Tree trade-offs in stream restoration projects: Certain stream restoration practices by necessity can result in removal of trees: 1) trees may need to be removed on a short-term basis for construction site access; 2) trees may be removed for various methods of stream restoration in nontidal forested wetlands; 3) trees may be removed to accomplish legacy sediment removal in which the stream banks are forested; and 4) trees, even when remaining after restoration, may experience mortality due to changes in hydrology leading to higher water levels/inundation. What is the water quality and habitat cost of tree removal of certain practices compared to the benefit of the other elements of the restoration practice?
TBADr. Sujay Kaushal
2017$180,408Versar, Inc.An Evaluation of Forest Impacts as Compared to Benefits Associated with Stream RestorationThe goal of this project is to better understand the impacts of stream restoration on forest resources. The research team will inventory trees, understory vegetation, and reptiles and amphibians to determine whether there are any potentially negative impacts as a result of positive stream restoration practices.FY 17 RFP Q8a -Resource trade-off for trees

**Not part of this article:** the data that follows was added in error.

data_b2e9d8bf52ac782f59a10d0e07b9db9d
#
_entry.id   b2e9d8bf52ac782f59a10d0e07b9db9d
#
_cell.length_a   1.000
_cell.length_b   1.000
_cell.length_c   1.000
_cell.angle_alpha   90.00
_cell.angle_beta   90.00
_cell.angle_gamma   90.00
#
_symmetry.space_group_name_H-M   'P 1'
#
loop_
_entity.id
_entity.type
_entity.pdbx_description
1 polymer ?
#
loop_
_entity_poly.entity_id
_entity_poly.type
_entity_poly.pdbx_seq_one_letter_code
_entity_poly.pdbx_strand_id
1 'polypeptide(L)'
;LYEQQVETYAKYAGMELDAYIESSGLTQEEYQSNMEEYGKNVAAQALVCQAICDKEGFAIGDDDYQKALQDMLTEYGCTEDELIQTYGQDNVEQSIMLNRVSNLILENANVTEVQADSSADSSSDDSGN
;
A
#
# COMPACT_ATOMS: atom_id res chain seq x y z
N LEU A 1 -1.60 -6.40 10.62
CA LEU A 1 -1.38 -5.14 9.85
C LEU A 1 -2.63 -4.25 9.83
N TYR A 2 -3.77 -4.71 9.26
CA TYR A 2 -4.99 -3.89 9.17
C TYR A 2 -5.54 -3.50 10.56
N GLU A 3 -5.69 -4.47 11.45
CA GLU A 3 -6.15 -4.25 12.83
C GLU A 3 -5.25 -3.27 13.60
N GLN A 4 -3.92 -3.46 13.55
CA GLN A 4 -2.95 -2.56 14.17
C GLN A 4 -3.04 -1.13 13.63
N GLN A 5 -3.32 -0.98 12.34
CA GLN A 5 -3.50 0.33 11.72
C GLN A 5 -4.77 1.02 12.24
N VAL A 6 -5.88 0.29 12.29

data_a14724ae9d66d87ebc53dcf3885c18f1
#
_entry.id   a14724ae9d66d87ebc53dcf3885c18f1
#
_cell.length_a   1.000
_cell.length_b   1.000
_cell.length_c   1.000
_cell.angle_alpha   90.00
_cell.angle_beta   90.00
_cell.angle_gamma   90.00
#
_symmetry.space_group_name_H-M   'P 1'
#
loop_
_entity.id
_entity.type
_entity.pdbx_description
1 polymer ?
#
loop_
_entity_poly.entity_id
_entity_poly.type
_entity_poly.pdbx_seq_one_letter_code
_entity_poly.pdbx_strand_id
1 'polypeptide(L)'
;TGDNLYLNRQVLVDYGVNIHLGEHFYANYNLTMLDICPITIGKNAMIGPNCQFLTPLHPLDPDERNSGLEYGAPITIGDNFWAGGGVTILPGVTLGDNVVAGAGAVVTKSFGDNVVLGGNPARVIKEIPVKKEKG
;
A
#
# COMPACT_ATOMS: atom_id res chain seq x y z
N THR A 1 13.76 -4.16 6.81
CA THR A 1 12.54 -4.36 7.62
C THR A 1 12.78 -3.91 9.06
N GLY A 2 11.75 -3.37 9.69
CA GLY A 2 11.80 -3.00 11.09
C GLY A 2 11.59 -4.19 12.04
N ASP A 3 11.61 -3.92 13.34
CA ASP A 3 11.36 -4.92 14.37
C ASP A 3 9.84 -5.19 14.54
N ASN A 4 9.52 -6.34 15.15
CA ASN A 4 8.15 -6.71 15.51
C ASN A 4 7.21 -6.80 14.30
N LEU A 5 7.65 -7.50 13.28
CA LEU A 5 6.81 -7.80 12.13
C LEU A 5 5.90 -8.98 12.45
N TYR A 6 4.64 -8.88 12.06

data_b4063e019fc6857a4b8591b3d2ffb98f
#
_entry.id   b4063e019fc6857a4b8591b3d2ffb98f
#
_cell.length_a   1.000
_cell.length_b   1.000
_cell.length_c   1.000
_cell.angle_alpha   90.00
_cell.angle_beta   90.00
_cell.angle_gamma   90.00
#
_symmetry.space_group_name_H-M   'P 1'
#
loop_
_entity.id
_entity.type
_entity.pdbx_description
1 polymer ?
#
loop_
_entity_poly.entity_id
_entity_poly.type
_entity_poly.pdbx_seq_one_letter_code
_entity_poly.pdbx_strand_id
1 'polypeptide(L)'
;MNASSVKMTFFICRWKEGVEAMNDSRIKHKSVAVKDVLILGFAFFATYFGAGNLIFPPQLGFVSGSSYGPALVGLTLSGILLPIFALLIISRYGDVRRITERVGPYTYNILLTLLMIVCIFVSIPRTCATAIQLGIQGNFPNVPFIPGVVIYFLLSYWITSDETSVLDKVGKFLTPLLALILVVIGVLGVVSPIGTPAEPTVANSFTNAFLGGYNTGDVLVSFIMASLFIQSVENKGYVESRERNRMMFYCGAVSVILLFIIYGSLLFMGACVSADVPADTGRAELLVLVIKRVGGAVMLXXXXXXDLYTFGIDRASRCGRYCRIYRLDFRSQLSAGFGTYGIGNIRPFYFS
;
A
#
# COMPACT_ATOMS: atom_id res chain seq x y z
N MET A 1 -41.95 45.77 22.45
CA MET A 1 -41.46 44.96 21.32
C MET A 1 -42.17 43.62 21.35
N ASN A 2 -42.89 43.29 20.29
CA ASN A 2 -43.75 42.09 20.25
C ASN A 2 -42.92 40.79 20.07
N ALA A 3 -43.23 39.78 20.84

Tree trade-offs in stream restoration projects: Certain stream restoration practices by necessity can result in removal of trees: 1) trees may need to be removed on a short-term basis for construction site access; 2) trees may be removed for various methods of stream restoration in nontidal forested wetlands; 3) trees may be removed to accomplish legacy sediment removal in which the stream banks are forested; and 4) trees, even when remaining after restoration, may experience mortality due to changes in hydrology leading to higher water levels/inundation. What is the water quality and habitat cost of tree removal of certain practices compared to the benefit of the other elements of the restoration practice?